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7 years old...not bad but we did have a few from '99 show up in the basketball forum.

I was in my first year of college when this thread was started. My how time flies.
Even if you’re on the right track, you’ll get run over if you just sit there. - Will Rogers
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  #5 (permalink)  
Old Mon May 10, 2010, 02:50pm
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When making calls we make three kind:

1. Important calls...
2. Exciting calls...
3. And...Protocols!

Obviously they each have their place. When the situation is tense, such as runners in scoring position, long battle at the plate, or to end a game I reach back and grab a little more intensity and a bit more volume. That's a 2.

When it's a banger, or fair/foul, or timing play..yep...#1. Lots of volume. This also applies to any call that must be 'sold' because of how close it is.

"Protocols" are those routine jobs - strike three with nobody on base is an example. I use a tone-down style of my exciting call. It still looks sharp but contributes minimally to the batter being embarrassed. I use the same on the bases when the runner is out routinely or by a few steps...if nobody is on I might not even verbalize it. # 3.

Your calls are yours. Style is yours. Some advice about mechanics is good, some is...well...something else. ALL of it is good for listening to. By doing so you will find what works for you. Nothing is absolute...but each style has its advantages and disadvantages:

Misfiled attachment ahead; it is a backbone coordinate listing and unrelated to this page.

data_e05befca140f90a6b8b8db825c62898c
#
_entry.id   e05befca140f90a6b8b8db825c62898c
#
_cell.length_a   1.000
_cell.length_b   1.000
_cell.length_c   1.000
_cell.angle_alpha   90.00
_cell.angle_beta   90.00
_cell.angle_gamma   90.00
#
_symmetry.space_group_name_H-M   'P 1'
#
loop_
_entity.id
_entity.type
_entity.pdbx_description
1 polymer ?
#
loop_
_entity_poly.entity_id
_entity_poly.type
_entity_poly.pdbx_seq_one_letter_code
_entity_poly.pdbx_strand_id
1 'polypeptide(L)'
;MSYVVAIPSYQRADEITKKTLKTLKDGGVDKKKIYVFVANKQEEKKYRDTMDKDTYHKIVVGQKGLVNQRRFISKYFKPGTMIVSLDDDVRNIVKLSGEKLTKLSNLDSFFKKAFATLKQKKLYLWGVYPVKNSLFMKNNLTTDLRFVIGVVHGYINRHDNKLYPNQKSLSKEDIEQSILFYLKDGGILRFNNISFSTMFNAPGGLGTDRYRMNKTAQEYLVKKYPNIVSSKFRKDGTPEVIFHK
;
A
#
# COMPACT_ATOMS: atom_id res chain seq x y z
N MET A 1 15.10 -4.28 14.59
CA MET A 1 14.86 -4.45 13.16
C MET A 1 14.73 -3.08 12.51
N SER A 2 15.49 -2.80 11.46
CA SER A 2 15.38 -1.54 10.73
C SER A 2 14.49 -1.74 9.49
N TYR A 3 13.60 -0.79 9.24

Pointing out to the side looks sharp and clear...but you take your eyes off the field. Even with a partner this could have disastrous consequences.

The hammer keeps your eyes on the field...but increases your chances of interfering with the catcher.
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  #6 (permalink)  
Old Mon May 10, 2010, 04:53pm
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Originally Posted by cviverito View Post
Pointing out to the side looks sharp and clear...but you take your eyes off the field.
Hey, I can point to the side without the need to look at my finger.
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  #7 (permalink)  
Old Mon May 10, 2010, 08:42pm
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Originally Posted by cviverito View Post
but you take your eyes off the field. Even with a partner this could have disastrous consequences..
First of all I no longer point to the side because I went to the Davis stance and it is just easier to hammer away with the wide stance I am in. I have always stayed down, made my call and then signaled. That is just my style and it has worked quite well for me.